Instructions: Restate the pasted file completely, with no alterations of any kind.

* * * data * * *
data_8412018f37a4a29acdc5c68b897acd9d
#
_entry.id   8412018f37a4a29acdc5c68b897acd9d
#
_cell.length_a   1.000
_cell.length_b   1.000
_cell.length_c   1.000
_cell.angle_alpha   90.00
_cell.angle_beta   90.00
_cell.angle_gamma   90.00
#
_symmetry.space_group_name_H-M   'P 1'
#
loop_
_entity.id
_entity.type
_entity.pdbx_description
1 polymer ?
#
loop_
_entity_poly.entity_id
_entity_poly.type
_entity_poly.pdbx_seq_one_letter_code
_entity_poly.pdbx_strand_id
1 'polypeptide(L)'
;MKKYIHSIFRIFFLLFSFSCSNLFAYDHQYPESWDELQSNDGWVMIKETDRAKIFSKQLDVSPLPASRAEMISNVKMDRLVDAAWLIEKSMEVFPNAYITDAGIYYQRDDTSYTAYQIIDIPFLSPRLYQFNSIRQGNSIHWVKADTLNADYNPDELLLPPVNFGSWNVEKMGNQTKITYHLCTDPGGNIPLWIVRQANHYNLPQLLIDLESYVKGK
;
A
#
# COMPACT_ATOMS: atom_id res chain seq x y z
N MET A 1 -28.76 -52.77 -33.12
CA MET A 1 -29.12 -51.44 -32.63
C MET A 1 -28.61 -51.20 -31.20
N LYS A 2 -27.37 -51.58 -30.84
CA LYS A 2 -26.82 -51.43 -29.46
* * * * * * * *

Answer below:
data_8412018f37a4a29acdc5c68b897acd9d
#
_entry.id   8412018f37a4a29acdc5c68b897acd9d
#
_cell.length_a   1.000
_cell.length_b   1.000
_cell.length_c   1.000
_cell.angle_alpha   90.00
_cell.angle_beta   90.00
_cell.angle_gamma   90.00
#
_symmetry.space_group_name_H-M   'P 1'
#
loop_
_entity.id
_entity.type
_entity.pdbx_description
1 polymer ?
#
loop_
_entity_poly.entity_id
_entity_poly.type
_entity_poly.pdbx_seq_one_letter_code
_entity_poly.pdbx_strand_id
1 'polypeptide(L)'
;MKKYIHSIFRIFFLLFSFSCSNLFAYDHQYPESWDELQSNDGWVMIKETDRAKIFSKQLDVSPLPASRAEMISNVKMDRLVDAAWLIEKSMEVFPNAYITDAGIYYQRDDTSYTAYQIIDIPFLSPRLYQFNSIRQGNSIHWVKADTLNADYNPDELLLPPVNFGSWNVEKMGNQTKITYHLCTDPGGNIPLWIVRQANHYNLPQLLIDLESYVKGK
;
A
#
# COMPACT_ATOMS: atom_id res chain seq x y z
N MET A 1 -28.76 -52.77 -33.12
CA MET A 1 -29.12 -51.44 -32.63
C MET A 1 -28.61 -51.20 -31.20
N LYS A 2 -27.37 -51.58 -30.84
CA LYS A 2 -26.82 -51.43 -29.46